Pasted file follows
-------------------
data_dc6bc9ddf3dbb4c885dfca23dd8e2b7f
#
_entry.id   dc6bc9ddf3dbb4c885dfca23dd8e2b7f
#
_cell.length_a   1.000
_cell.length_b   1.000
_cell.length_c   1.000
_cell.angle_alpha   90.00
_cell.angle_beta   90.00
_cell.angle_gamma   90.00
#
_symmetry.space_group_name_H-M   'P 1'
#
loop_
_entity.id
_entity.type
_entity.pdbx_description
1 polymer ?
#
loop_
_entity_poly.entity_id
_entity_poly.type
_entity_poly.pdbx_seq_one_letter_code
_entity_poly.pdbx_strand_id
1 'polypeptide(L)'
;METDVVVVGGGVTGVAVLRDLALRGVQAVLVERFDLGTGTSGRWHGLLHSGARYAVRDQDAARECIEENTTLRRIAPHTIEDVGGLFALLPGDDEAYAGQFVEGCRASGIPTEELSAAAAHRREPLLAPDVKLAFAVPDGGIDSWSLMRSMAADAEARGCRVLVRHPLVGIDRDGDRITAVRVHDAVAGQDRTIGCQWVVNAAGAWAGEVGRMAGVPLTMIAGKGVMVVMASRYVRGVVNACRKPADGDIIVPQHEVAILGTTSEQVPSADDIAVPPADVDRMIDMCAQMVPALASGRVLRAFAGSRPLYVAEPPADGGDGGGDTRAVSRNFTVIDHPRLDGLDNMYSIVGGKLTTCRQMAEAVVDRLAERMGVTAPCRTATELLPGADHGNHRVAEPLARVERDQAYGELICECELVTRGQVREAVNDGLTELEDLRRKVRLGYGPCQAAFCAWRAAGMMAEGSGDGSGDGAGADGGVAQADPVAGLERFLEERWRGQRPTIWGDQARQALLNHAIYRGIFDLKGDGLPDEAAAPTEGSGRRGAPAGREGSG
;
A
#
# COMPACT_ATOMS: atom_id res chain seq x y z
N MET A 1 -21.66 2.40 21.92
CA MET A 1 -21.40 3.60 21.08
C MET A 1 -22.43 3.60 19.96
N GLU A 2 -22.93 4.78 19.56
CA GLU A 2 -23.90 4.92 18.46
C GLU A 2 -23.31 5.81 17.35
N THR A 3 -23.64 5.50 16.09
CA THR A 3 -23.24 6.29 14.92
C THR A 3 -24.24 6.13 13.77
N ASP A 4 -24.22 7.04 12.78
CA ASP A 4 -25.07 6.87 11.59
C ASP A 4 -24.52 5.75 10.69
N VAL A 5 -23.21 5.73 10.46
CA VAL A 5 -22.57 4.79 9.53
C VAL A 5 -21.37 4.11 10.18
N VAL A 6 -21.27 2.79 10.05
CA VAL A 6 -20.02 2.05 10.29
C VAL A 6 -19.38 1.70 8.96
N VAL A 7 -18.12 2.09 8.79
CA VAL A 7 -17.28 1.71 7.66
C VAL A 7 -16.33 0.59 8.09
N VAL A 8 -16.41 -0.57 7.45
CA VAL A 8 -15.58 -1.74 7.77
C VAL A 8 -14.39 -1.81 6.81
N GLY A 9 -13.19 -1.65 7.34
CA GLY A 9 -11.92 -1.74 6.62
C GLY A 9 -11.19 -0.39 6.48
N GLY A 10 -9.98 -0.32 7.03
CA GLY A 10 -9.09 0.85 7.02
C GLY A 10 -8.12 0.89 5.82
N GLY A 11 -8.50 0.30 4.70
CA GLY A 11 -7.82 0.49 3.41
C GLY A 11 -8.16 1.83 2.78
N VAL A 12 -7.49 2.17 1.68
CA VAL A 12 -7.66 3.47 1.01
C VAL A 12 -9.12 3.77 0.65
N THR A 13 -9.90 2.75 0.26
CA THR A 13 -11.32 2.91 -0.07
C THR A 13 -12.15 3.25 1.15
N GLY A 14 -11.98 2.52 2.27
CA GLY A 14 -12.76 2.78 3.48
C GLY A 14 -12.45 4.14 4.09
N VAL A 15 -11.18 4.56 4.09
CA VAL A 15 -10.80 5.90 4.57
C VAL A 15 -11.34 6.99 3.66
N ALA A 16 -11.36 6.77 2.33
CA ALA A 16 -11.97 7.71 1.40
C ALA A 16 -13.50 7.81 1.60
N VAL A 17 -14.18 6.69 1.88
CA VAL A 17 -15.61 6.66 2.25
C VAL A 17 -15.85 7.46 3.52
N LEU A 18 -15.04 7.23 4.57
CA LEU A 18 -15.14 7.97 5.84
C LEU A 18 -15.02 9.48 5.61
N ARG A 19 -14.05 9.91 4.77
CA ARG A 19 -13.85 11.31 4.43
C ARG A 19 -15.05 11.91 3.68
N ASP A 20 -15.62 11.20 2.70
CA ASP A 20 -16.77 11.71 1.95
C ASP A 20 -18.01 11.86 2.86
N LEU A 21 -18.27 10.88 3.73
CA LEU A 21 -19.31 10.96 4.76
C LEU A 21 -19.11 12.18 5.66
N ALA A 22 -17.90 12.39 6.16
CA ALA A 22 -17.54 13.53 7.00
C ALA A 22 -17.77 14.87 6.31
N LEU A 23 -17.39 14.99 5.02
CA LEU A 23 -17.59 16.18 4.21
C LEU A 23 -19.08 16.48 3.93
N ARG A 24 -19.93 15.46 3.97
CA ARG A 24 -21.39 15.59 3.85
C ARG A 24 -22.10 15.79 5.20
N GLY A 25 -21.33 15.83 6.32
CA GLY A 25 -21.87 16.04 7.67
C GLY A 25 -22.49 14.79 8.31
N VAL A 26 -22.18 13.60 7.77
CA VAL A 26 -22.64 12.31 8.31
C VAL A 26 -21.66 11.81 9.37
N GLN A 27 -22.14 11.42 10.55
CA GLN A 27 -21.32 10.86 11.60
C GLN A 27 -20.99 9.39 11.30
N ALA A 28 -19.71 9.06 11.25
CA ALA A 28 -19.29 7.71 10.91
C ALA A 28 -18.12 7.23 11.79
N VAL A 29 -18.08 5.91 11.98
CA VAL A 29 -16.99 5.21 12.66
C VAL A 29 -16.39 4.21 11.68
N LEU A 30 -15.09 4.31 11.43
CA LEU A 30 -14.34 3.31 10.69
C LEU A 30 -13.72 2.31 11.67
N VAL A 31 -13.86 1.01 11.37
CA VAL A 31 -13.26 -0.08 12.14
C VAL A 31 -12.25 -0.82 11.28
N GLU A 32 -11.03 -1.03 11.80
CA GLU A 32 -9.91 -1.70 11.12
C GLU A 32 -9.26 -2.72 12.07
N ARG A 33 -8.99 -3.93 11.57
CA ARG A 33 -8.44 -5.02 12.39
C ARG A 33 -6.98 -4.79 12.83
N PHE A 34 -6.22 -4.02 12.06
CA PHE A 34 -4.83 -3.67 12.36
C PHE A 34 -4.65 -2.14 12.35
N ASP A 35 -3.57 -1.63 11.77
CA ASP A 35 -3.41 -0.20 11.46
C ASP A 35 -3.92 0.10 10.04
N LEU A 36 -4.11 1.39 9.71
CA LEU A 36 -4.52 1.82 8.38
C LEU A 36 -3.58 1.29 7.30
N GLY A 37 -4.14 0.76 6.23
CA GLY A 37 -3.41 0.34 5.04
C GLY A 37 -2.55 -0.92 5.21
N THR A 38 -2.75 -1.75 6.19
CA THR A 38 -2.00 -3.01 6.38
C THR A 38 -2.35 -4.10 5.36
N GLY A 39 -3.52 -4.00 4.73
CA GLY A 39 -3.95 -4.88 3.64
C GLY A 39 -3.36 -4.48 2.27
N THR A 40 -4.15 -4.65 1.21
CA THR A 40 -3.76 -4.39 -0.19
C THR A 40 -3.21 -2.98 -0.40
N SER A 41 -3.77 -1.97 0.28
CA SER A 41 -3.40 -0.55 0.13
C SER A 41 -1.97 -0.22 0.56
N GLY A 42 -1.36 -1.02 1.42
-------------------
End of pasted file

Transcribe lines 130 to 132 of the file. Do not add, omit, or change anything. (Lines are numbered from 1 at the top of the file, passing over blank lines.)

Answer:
N PHE A 34 -6.22 -4.02 12.06
CA PHE A 34 -4.83 -3.67 12.36
C PHE A 34 -4.65 -2.14 12.35